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My favorite blog takes a look at how we should all take the data produced from "happiness" studies with a grain of salt, especially if you’re letting them help determine important life decisions.READ THE ARTICLE
I’m always interested in reading studies based around happiness – How to elevate it, how it relates to aging and most importantly, retirement. However, my favorite blog takes a look at how we should all take the data produced from these studies with a grain of salt, especially if you’re letting them help determine important life decisions.
What makes you, “you”: Off the bat, there is the issue that comes along with individual personality. In many cases, your personality can be the strongest predictor of happiness, as extroverts naturally tend to report being happier than introverts in such studies. Often times, this “happiness data” doesn’t take into consideration the manner in which your personality sways the numbers, nor the outlying factors or additional circumstances that might make you feel less or more happy.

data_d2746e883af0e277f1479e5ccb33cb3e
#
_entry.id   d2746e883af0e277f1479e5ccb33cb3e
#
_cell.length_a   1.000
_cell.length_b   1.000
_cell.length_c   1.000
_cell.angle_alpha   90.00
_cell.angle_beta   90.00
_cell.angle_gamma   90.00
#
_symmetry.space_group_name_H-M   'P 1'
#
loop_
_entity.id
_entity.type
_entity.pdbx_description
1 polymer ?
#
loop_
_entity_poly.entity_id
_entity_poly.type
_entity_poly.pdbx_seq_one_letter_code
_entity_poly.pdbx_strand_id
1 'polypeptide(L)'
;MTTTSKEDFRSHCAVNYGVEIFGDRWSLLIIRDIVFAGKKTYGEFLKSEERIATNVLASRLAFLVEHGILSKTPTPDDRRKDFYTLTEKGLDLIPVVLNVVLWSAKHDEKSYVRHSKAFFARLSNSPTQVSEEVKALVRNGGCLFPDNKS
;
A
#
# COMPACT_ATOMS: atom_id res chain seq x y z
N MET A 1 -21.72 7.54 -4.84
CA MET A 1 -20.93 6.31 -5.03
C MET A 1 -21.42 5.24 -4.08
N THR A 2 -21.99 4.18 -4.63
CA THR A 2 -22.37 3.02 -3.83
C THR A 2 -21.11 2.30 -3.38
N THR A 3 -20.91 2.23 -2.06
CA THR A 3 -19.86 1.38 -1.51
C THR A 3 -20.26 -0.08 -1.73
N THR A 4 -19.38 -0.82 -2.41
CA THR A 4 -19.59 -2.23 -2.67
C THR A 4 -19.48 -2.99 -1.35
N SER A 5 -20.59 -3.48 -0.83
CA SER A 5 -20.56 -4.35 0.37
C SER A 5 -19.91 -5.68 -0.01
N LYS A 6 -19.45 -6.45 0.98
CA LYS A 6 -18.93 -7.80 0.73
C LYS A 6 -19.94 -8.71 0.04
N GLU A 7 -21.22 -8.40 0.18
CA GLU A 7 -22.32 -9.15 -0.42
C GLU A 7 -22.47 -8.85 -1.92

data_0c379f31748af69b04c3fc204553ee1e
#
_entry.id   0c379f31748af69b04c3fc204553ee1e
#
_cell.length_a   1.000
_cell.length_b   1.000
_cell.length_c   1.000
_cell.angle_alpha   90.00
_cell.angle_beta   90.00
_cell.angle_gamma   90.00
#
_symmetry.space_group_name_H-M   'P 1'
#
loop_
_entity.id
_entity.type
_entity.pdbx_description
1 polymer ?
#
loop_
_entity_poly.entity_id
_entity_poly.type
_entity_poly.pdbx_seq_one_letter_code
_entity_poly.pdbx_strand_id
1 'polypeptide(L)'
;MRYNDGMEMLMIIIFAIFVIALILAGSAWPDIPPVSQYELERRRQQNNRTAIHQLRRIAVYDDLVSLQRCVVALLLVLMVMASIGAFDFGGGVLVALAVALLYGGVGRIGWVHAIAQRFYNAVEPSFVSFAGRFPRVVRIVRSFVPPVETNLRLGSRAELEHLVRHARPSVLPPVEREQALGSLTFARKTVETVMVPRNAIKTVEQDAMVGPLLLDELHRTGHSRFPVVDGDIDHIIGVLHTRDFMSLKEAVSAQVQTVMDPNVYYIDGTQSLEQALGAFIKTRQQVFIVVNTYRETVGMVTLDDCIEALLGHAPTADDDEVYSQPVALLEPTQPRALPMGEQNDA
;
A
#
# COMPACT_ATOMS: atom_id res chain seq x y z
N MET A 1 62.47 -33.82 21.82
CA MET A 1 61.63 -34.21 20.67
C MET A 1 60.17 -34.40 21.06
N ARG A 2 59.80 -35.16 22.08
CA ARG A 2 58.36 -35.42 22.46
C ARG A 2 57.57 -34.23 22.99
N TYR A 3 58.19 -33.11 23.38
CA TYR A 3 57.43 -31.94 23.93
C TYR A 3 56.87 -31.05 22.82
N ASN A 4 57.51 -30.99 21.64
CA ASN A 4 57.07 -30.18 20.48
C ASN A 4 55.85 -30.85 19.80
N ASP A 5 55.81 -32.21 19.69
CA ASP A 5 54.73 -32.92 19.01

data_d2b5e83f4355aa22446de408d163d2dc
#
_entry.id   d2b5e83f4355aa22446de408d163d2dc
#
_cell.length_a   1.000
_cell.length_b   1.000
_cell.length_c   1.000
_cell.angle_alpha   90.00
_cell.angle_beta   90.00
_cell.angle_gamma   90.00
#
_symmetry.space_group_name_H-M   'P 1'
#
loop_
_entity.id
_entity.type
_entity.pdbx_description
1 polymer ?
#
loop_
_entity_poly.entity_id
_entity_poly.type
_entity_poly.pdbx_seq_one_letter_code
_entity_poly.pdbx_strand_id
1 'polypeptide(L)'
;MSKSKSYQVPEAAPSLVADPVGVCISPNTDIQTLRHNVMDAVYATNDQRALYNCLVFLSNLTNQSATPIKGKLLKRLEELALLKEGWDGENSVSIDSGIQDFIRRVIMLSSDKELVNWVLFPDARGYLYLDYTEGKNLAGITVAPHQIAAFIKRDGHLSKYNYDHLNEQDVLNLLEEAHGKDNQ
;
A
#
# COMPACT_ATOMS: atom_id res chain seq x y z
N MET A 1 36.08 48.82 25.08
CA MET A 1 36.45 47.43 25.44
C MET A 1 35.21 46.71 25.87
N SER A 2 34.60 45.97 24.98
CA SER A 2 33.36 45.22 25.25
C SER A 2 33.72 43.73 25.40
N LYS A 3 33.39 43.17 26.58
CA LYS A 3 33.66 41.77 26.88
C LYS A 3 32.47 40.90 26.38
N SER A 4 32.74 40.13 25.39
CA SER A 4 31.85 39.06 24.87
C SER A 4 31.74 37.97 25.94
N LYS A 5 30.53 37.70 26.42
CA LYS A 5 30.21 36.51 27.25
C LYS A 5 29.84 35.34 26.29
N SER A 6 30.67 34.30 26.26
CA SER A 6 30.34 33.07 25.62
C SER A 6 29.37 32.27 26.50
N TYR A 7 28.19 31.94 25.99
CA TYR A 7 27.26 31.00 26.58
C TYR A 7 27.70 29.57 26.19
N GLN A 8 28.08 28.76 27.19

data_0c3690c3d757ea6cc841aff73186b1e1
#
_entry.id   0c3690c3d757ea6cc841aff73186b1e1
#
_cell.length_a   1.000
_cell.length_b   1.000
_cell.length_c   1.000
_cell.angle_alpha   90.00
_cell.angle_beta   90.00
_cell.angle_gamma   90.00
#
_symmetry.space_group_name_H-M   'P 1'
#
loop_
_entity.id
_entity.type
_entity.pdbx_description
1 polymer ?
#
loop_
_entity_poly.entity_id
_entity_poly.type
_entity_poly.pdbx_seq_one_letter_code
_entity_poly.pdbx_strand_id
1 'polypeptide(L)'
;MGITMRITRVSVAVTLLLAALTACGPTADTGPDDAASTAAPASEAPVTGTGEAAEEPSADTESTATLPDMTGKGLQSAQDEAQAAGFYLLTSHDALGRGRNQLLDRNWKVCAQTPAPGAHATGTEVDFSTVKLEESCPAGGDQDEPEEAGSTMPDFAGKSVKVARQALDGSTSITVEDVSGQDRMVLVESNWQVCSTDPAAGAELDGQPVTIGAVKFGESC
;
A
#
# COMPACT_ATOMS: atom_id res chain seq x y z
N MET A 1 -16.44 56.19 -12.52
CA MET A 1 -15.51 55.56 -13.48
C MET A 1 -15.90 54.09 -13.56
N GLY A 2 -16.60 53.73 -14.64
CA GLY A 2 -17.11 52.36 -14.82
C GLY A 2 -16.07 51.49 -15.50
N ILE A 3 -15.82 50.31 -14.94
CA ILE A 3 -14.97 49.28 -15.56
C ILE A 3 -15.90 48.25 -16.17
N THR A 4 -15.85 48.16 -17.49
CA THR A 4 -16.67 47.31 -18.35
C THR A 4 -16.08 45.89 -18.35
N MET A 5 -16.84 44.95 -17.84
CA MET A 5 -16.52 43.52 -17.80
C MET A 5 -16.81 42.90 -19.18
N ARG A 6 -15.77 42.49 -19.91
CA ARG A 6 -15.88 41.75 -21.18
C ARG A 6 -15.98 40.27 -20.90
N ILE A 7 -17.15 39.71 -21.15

Don’t let the numbers dictate: Additionally, the simplistic scale of rating your level of happiness from say one to three can create an incredibly narrow concentration of happiness. Not only does it leave out bigger factors of joy, such as meaning and purpose, it also often fails to incorporate the accomplishments you achieved through hard work or obstacles you overcame. Living near children in retirement might lead to greater happiness for many, but what if it is due to your declining health and need for care? Rather than reading the numbers and running with them, take time to look inward and base big decisions on what you know best about yourself.
Bottom line: All data can be skewed due to interpretations, input and any number of other variables. The same is true with retirement planning and what you hear on the news. Take any generalizations with reservations.